10/23/14 2:35pm
Samuel L. Jackson's body language is WAY too aggressive for a good negotiation.

Negotiating with Samuel L. Jackson’s is no picnic.

Dear Holly,

I own a small construction company here in Brooklyn. I often sub contract services so I’m constantly negotiating and managing contracts.

I can honestly say that I hate to negotiate, and that it’s probably the most challenging part of my job.

Do you have any advice on how I can become a better negotiator? I know that this piece of running my business is not going away, and I’d like to improve it so that it doesn’t feel like such a burden.

Thank you,

Non-Negotiator
(more…)

09/24/14 5:00pm

Red Hook Winery

Holly Howard is our go-to business consultant. She’s helped countless small businesses in Brooklyn and beyond (including us here at Brooklyn Based) with her expertise and know-how. This summer, in an unprecedented program, 10 small businesses in Red Hook, Brooklyn have come together to work as a community to grow their businesses through Holly’s From Artisan to Entrepreneur® Business Growth Program.  This program was made possible through the generous support from ReStore Red HookNew York Business Development Corporation, and Southwest Brooklyn Industrial Development Corporation. Over the next 10 weeks, Holly will dedicate her weekly advice column to a specific business in Red Hook that is participating in her in hopes that their journeys will bring enlightenment and inspiration to your business as well. This week she fields a question from Red Hook Winery.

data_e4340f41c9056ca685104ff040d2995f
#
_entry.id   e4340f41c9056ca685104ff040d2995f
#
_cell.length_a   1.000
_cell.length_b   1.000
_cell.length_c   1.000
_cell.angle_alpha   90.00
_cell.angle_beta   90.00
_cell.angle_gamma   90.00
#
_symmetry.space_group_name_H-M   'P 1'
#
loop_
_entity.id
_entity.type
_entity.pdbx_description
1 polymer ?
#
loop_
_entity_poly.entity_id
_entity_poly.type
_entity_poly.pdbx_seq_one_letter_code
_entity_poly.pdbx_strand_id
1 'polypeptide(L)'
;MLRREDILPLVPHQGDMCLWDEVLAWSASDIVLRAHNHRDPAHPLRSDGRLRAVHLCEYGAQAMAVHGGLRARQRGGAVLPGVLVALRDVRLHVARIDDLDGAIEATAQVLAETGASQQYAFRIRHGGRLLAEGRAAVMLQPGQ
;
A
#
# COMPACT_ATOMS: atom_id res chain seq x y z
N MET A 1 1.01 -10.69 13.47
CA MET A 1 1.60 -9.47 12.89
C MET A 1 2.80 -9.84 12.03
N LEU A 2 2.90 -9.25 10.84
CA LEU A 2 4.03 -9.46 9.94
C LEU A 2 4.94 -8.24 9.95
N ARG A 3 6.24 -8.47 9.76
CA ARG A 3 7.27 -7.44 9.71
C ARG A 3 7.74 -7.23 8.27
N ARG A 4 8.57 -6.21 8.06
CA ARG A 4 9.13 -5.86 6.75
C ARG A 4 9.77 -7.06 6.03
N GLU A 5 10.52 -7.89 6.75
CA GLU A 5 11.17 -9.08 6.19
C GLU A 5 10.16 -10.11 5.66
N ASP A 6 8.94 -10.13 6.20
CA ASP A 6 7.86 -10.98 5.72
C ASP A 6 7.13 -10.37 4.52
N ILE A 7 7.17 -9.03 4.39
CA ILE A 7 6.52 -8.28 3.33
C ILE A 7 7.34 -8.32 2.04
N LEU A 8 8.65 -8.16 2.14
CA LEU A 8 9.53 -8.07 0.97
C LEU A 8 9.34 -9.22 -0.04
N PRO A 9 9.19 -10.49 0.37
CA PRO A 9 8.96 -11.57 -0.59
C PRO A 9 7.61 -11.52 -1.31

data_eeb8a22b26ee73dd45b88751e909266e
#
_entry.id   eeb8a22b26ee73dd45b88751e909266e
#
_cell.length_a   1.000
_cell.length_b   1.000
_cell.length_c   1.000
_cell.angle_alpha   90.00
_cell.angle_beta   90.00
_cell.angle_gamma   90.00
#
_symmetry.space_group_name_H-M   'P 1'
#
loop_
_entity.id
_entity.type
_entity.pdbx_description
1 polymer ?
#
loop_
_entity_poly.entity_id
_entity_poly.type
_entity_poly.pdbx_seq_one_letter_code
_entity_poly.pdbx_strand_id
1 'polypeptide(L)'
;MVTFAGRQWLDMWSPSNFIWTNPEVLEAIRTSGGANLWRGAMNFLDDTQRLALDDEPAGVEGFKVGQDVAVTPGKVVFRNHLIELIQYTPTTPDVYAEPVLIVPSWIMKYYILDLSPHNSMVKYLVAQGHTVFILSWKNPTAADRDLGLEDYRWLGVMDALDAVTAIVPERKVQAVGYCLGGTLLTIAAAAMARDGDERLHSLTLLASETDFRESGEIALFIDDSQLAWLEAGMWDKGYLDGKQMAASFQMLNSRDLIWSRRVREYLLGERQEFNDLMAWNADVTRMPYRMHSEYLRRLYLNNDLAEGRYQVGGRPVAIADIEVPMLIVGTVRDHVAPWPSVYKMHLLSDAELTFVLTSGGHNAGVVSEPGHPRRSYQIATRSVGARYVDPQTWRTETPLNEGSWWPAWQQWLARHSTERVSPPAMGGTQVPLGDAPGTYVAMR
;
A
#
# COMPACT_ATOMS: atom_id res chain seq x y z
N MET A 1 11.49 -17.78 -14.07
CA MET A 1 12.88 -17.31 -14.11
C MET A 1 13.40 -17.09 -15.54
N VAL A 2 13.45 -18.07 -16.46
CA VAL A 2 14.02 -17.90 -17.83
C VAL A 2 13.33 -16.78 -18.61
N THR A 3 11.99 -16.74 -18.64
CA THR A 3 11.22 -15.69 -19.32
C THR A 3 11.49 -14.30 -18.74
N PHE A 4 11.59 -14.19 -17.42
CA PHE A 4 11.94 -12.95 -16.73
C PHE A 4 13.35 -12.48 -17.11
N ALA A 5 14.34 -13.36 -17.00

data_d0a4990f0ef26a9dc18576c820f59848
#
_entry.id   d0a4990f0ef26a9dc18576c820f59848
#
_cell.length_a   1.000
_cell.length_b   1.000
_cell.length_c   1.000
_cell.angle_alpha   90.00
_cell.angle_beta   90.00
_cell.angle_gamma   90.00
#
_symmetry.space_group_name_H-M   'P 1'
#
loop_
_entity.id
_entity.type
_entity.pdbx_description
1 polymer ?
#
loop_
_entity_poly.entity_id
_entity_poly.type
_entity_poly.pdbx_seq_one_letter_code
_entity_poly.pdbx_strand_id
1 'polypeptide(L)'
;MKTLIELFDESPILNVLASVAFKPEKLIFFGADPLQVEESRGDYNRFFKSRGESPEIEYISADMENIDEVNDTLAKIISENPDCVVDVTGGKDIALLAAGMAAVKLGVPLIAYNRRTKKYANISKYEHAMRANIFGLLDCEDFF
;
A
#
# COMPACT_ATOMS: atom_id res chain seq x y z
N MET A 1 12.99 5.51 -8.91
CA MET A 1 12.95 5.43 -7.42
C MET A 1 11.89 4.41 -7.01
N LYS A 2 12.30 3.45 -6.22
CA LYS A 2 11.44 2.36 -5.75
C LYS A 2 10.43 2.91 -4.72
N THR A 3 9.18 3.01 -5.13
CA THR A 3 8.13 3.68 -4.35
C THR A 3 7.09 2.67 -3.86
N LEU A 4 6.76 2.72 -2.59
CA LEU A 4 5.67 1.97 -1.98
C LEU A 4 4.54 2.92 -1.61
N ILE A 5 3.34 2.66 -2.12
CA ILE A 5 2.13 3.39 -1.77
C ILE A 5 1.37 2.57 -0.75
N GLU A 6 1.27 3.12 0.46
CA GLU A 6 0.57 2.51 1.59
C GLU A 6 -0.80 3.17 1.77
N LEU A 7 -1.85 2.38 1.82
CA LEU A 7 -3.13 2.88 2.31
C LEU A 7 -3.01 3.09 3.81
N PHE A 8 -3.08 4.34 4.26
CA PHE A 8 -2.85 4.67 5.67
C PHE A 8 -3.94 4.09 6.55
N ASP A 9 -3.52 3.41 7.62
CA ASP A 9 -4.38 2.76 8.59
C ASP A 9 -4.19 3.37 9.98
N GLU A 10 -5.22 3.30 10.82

Hi Holly,

This hasn’t happened recently, but it has happened in the past, and I think it is a growing problem/concern with businesses…the dreaded Yelp review!

As a small business owner, the reviews often feel out of balance or focused on things that can’t always be controlled.  I hear lately how small businesses struggle with this topic.  It seems like consumers tend to write reviews when things are negative, and often they focus on bizarre parts of the experience. There are frequent tangents that may be off base or even just one side of the story.  

Any ideas on how to better address how to deal with Yelp reviews? (more…)

09/11/14 1:33pm

599461_383773011685728_1995640762_nHolly Howard is our go-to business consultant. She’s helped countless small businesses in Brooklyn and beyond (including us here at Brooklyn Based) with her expertise and know-how. This summer, in an unprecedented program, 10 small businesses in Red Hook, Brooklyn have come together to work as a community to grow their businesses through Holly’s From Artisan to Entrepreneur® Business Growth Program.  This program was made possible through the generous support from ReStore Red HookNew York Business Development Corporation, and Southwest Brooklyn Industrial Development Corporation. Over the next 10 weeks, Holly will dedicate her weekly advice column to a specific business in Red Hook that is participating in her in hopes that their journeys will bring enlightenment and inspiration to your business as well. This week she fields a question from the owners of The Good Fork.

Dear Holly,

We’re working on our marketing strategy and trying to refine the tactics we use.  Part of our strategy includes sending out email newsletters.  Our question to you is how often should a restaurant send out an e-mail blast to its list?  We want to stay in people’s minds but we don’t want to pester them!   (more…)

02/26/14 3:00pm

HollyHowardDear Holly,

I’m a freelance writer here in Brooklyn. I was hesitant to reach out and ask you a question, because I’m not sure if I necessarily consider myself a business owner or even an entrepreneur. But, I also don’t have a sole employer so I am very much an independent worker.